Kirkland, Greer, Dixon, and Jimmy Glasgow, their commuter drummer from East Carolina University, soon began playing as The Dog Breath Blues Band, leaning heavily on an eclectic mix of sources. "I was at their very first gig at The Asparagus Farm in Chapel Hill," shares Jim Spainhour, an early supporter of the band and a guy who let Dixon and Kirkland crash in his frat house for months. "They played an interesting mix of music from The Beatles, Black Sabbath, Muddy Waters. They did his (Waters') version of The Stone's 'Let's Spend the Night Together.'" Dixon also recalls the tunes from that night--"She's So Heavy," almost everything from the then import-only first Sabbath record, songs from Mountain and Cream--as well as the trimmings: "(The Asparagus Farm) had a light show and they were running the original King Kong across our faces."
Before the band released their first recording in 1972, they changed their name to Arrogance. "Then everybody's hair got long, and the rest is a blur," says Kirkland, probably only 75 percent kidding. That initial release, Give Us a Break, and the rest of the Arrogance catalog--Prolepsis, Rumors, Suddenly and the live document Lively--were reissued on CD in 2000. Due to inexplicable record-industry disinterest in the early '80s, the collection of songs that captured Arrogance at the top of their game remained unreleased until recently. That album, 5'11", (put out by heroic Charlotte-based label Gaff Music) consists of a dozen songs recorded in '82 for what would have been the band's swan song had any label recognized the collection's worthiness, as well as 10 other tunes from the vaults. It's a stunning mix of new wave-flavored rock and bouncy, soulful pop, including seven songs that ended up being rerecorded for Dixon's superb 1985 debut Most of the Girls Like to Dance but Only Some of the Boys Do--most notably "Praying Mantis," which Dixon calls "my own private 'Louie Louie'" in the entertaining liner notes. "All six records are now accessible, when before, they weren't," Kirkland comments, tongue again at least halfway in cheek. "Like a folk tale that was passed down through word of mouth. Now you can hold it. There goes the mystique."Time spent with those half-dozen albums reveals a band going through many stages, and almost as many line-up shifts. "Musically they were an amalgam of '70s-era acoustic singer/songwriters and '60s-era rock 'n' roll," says Raleigh's Dave Teal, a student at UNC from 1974-'78 and now a software tester at SAS. "What made them such a great live band, however, was a strong dose of R&B."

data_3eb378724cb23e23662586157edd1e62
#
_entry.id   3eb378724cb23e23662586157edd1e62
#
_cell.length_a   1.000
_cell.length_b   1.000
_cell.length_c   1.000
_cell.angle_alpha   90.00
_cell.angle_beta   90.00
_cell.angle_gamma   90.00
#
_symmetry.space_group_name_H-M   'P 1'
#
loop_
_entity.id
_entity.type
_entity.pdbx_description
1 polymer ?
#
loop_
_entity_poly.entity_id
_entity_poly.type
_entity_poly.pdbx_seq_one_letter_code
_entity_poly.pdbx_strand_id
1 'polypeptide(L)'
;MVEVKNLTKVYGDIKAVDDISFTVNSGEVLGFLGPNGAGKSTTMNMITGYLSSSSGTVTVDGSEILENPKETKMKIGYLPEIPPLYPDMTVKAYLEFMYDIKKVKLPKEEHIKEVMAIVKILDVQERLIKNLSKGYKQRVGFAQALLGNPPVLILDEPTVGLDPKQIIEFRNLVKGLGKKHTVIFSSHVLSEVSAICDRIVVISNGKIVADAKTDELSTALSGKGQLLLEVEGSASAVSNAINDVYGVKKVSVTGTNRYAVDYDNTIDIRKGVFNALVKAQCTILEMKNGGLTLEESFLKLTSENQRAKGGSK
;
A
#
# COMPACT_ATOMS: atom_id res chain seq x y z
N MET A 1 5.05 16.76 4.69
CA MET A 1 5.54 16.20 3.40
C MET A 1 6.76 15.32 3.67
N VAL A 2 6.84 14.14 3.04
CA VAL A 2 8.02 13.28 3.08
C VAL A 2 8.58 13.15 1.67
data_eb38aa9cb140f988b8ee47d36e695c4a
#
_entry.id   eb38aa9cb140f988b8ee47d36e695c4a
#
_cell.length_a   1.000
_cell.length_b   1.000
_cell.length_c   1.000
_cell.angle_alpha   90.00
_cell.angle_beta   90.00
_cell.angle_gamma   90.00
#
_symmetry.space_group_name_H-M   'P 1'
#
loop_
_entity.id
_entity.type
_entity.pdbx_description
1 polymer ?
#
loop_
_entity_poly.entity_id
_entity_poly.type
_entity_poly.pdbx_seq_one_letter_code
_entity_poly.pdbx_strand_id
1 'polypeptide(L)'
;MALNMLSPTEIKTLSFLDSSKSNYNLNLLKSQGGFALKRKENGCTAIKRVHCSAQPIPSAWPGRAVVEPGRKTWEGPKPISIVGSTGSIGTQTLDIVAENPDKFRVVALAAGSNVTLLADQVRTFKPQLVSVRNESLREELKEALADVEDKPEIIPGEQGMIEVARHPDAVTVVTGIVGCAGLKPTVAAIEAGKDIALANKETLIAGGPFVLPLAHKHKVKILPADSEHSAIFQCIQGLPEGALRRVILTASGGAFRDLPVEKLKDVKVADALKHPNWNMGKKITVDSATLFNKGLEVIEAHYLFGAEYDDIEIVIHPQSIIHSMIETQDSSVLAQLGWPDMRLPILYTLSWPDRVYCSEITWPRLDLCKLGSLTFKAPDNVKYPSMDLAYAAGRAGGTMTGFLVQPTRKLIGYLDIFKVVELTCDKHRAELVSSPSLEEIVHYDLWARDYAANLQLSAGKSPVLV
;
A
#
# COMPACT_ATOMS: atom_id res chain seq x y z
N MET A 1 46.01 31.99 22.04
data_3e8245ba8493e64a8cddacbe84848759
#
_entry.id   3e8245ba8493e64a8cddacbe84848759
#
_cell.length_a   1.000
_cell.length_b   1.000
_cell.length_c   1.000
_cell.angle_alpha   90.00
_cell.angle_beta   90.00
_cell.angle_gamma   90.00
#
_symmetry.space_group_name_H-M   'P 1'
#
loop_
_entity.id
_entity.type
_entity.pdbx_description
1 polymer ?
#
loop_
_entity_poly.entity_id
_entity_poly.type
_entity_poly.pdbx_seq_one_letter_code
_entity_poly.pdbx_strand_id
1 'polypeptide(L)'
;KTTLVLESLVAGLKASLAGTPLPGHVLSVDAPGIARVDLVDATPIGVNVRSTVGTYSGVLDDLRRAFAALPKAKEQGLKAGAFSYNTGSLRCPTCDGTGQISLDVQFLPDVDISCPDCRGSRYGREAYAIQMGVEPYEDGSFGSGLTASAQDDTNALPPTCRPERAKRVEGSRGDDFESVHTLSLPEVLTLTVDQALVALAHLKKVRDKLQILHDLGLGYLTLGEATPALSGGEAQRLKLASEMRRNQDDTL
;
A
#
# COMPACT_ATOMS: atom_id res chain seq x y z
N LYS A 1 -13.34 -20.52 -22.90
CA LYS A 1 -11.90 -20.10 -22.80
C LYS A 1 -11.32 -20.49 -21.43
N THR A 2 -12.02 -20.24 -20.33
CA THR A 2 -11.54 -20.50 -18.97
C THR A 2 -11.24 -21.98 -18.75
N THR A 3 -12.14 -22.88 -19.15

There they are, the words you always hear when someone talks about Arrogance: a great live band. Having not moved to North Carolina until 1988, I missed their reign and have never seen the band perform. The good news is that I now have a chance because Dixon, Kirkland, ace guitarist Rod Abernethy, keyboardist Marty Stout, and drummer Scott Davison--the lineup for Arrogance's last three recordings--have taken to playing out again, with a stop at Raleigh's Lincoln Theatre on Nov. 29. (Reuniting to open the show is the band that turned out to be my Arrogance, The Woods.) I've been cramming for the show by listening to the albums, which are solid and engaging. But again, as people are so fond of announcing, you really needed to see Arrogance live. Teal caught a number of their shows during his UNC stint. "During the mid to late '70s in Chapel Hill, going to see Arrogance was practically a rite of passage," he offers. "When they played live they rocked hard and steady ... and loud."
"Hot stage, lots o' sweat, women would actually flash you when their date wasn't looking," is how Kirkland describes a typical mid-'70s show. "We were enjoying big crowds at that time and it was quite thrilling to be the center of attention. Onstage we still kept it interesting because we never wore anything out by rehearsing it to death."
"In the late '70s, when we were on Warner Brothers, we were cranking," adds Dixon. "I was likely to climb up on my amp and scream 'til I passed out." OK, so how different will the show at the Lincoln Theatre be, I ask Dixon. "I will not be climbing on anything."